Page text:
As mentioned above, this week saw a renewed push on Benghazi from Republicans in Congress. On Saturday, PoliticusUSA reports that Elijah Cummings (D-MD) has criticized Darrell Issa’s (R-CA) ‘stunt’ of subpoenaing Secretary of State John Kerry to give testimony to the House Oversight and Government Reform Committee over the affair. The GOP also established a House select committee this week to investigate the Benghazi attack – Outside the Beltway says it might end up being a good idea if it provides a meaningful critique of President Obama’s foreign policy, and is not simply a witch hunt.

On Wednesday, The Atlantic bemoans the fact that Congress has been unable to pass an infrastructure bill that would update the U.S’ crumbling infrastructure and energy economy, especially in a time of low interest rates. 

Foreign policy and defense 

On Monday, The Foundry writes on comments from historian Robert Kagan that the world needs the United States, at a time when the country’s foreign policy is on a path of failure. If the U.S. pulls back, and cuts defense budgets, they say, then chaos will ensue. Meanwhile, Outside the Beltway says that U.S. military spending dwarfs that of Russia and China, who, combined, spend less than half what the U.S. does. Back at The Foundry, they report on Wednesday that the Chairman of the House Committee on Armed Services has said that President Obama’s foreign policy is a ‘mess’, but also that Republicans bear some responsibility, by ‘falling into his trap’ during the budget process. 

Affordable Care

On Monday, PoliticusUSA writes that the fact that the percentage of Americans without health insurance has hit its lowest point since 2008 is proof that Obamacare is working. They say that the uninsured rate is down to 15.6 percent, and that this makes it increasingly difficult for Republicans to deny the success of the Affordable Care Act. Daily Kos, meanwhile, says as Obamacare has gone from success to success, Fox News has started to discuss other topics – topics such as Benghazi, which has seen its number of mentions jump through the roof in the last few weeks. On Tuesday, after a 3 percent Medicaid mortality reduction was found by researchers in Massachusetts, they wonder how many lives might be saved if Medicaid were to be expanded to the 24 states that are currently saying no to the program. Their answer? As many as 5,700 by 2018. Finally, The Foundry has nine Obamacare predictions that have come true, including that the enforcement of the individual mandate is a ‘nightmare’, and that the law will create new disincentives to work.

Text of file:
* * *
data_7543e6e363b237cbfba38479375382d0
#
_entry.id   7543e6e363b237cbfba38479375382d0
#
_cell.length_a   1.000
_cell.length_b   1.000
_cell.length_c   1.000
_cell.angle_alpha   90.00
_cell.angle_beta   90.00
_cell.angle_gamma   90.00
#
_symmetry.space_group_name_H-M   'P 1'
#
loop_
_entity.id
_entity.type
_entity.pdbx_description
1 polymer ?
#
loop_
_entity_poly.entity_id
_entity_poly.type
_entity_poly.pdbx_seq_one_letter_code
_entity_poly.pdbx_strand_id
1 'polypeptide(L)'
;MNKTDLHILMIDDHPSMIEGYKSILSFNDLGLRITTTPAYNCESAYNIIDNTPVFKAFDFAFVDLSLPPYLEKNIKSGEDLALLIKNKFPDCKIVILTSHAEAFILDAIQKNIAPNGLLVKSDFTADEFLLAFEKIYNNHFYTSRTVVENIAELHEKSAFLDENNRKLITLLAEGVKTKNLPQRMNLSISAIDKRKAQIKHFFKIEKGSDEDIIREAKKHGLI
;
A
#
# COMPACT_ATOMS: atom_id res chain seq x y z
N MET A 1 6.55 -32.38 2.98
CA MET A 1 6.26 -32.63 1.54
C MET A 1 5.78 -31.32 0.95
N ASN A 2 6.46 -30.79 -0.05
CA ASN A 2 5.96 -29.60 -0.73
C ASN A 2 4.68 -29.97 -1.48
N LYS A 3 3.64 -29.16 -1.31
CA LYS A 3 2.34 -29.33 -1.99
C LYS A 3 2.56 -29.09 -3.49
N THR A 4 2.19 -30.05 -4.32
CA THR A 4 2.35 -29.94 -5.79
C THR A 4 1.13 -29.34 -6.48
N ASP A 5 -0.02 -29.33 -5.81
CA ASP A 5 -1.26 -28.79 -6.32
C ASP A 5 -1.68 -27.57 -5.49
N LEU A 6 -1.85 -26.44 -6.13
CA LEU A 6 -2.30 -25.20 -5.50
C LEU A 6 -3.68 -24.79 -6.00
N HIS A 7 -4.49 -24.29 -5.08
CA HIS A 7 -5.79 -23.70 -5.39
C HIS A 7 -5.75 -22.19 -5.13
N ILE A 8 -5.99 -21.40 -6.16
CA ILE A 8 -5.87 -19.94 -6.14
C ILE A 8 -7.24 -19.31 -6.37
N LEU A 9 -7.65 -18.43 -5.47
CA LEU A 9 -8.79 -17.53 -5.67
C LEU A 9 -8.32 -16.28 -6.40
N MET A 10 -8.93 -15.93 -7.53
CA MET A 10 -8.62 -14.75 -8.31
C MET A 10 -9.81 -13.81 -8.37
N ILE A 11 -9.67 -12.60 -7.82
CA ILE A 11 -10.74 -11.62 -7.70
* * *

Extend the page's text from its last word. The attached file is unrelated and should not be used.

The economy and society 

On Saturday, The Political Carnival says that a guns store owner in Maryland has received death threats for trying to sell ‘smart guns’, which are weapons that only coded to only be usable by certain people. They write that in their opposition, to the technology, the National Rifle Association is being ‘dumb’.

One of the major debates in American social politics is the one over immigration reform. On Monday, The Atlantic writes that the debate is over skills as much as numbers, as American immigration policies since 1965 have tilted more and more towards the unskilled and poorly educated. They say that immigration reform will only work if it focuses on human capital, and should have the goal of reducing the total number of migrants, but raising their skill level.

On Monday, Crooks & Liars covers the disconcerting story this week that the massive online retailer,, prefers to pay disgruntled workers up to $5,000 to quit, rather than dealing with their complaints.

The U.S. economy is barely growing, something that The Foundry is quick to place blame on the Obama Administration’s massive stimulus packages of ‘government make-work’, and Obamacare, which they say incentivizes businesses not to hire workers. They compare the current recovery to the Reagan recovery, which they say had twice the amount of growth. They say that both Presidents Reagan and Obama inherited terrible economic crises, but Reagan’s policies of tax cuts and slashing regulations helped private businesses to thrive, and that Obama has essentially done the opposite.

On Tuesday, The Atlantic looks at the demographic shift facing the U.S., writing that in 2029, one in five Americans will be over 65, up from one in seven today.

And finally… 

Hit & Run writes on Tuesday on Texas’ $5 per patron ‘pole tax’ on strip clubs. They say that the Texas Entertainment Association challenged the tax six years ago, calling it unconstitutional, and that despite a great deal of legal wrangling, the issue remains unresolved.

FreakOutNation reports that a Florida judge has rejected a motion from a man who wanted to marry his ‘porn-filled computer’ in order to demonstrate what he feels is the absurdity of same-sex couples getting married.

Wonkblog reports on a recent World Bank Report that finds that nearly 1/3 of its PDF reports have never been downloaded, 40 percent had been downloaded fewer than 100 times, and only 13 percent, more than 250 times.

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Note:  This article gives the views of the author, and not the position of USApp– American Politics and Policy, nor of the London School of Economics.